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Bass Clef – Reeling Skullways review

Gulp, it’s happening again. Ralph Cumbers, better known as Bass Clef, has long been associated with the dubstep scene since its inception, and now he’s releasing an album of analogue 4/4 music. It’s a familiar tale that has been uttered plenty over the last year or so, with good and bad results. In the case of Bass Clef, it’s never exactly straight-forward. Even as he made his name on a rousing live set that fused dubstep weight with analogue tinkerings and in-yer-face trombone action, his output never sat quite in the same rivet that his club-ready contemporaries inhabited. There’s always been something a little more avant-garde about the Bass Clef way that employs the means of dance music, but uses them as a reference point upon which to express deeper, more esoteric ideas.

The start of this new album for Punch Drunk serves as a perfect example. Two-minute opener “Keep Hoping Machine Running” is a wonderful exercise in pure synthesiser goodness, using heavy hits, more drawn out notes and small flurries of arpeggio to draw you into a hypnagogic reverie, only to be smartly snapped out of it by the straight-up kick pattern of second track “Walworth Road Acid Trapdoor”. What begins as a decidedly linear analogue house track steadily grows into a headspace more readily associated with Artificial Intelligence-era Warp, not least through the beguiling harmony of the soft, drawn out synth notes that invade the more rhythmic parts of the track.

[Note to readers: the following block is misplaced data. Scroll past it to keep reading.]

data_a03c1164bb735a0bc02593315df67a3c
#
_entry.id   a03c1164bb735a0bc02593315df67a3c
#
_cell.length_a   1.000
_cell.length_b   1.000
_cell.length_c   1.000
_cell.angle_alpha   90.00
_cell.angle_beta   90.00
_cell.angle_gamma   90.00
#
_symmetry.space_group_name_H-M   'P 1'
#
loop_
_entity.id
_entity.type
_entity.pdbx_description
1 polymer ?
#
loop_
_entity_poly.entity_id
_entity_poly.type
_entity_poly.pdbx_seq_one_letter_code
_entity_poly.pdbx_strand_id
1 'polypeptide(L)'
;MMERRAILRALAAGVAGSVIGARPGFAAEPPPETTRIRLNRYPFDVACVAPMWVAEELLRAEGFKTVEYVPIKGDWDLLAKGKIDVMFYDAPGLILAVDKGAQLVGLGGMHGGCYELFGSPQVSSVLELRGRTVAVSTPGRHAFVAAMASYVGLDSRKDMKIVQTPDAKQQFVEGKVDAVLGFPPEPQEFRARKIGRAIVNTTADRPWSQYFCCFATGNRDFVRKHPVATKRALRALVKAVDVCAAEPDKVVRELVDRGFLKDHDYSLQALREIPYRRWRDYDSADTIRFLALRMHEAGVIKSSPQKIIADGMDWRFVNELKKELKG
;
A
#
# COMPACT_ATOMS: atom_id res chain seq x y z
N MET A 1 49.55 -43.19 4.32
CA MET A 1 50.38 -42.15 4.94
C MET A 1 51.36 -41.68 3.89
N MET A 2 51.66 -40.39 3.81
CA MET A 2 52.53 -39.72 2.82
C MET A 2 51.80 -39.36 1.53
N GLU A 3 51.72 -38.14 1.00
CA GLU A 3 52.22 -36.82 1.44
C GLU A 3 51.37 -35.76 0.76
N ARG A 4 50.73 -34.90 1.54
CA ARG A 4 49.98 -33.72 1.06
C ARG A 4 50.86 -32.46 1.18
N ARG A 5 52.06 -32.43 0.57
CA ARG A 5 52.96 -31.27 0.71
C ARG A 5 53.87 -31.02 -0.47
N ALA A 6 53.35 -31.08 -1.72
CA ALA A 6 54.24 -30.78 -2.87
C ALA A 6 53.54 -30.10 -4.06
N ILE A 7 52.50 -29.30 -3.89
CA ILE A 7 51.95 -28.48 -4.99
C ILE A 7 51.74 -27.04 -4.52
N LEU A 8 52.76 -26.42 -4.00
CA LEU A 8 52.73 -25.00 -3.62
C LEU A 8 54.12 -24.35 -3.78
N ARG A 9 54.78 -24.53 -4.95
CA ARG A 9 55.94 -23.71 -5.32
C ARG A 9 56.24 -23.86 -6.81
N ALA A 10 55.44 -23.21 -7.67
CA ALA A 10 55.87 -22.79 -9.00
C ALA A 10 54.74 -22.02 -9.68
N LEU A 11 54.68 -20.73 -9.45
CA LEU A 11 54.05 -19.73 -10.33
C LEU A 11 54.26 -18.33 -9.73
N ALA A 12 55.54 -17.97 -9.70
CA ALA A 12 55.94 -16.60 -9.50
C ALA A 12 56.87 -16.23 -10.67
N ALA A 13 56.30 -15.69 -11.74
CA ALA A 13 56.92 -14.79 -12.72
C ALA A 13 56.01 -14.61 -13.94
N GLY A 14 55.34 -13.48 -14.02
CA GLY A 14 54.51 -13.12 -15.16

There’s no denying that much of the album is informed by the Chicago and Detroit building blocks, but as has always been the case since the originators, it’s what you do with these tools that counts. Reeling Skullways is a brilliant record for that reason alone, as Cumbers demonstrates just what can be achieved with a bit of imagination and one of the most enduring methods of music production in the past 30 years.

It’s interesting to note that the production slant Cumbers took, which has materialised in this album, was originally conceived as a series of singles in various places until Peverelist saw the potential for a full-length. There’s something positively challenging about tracks such as “Electricity Comes From Other Planets” which could be seen as a brave undertaking for a DJ. Presented as such in the long-player format, the wild nature of each track complements its neighbours well. What you’re left with is a satisfyingly cohesive body of work that jars the face of analogue house music in a storm of knob-twiddling tweakery and rock solid drum machine grooves.

Oli Warwick


1. Keep Hoping Machine Running
2. Walworth Road Acid Trapdoor
3. Hackney – Chicago – Jupiter
4. Embrace Disaster
5. Electricity Comes From Other Planets
6. Stenaline Metranil Solar Flare
7. A Rail Is A Road & A Road Is A River
8. Ghost Kicks In The Spiral
9. Suddenly Alone Together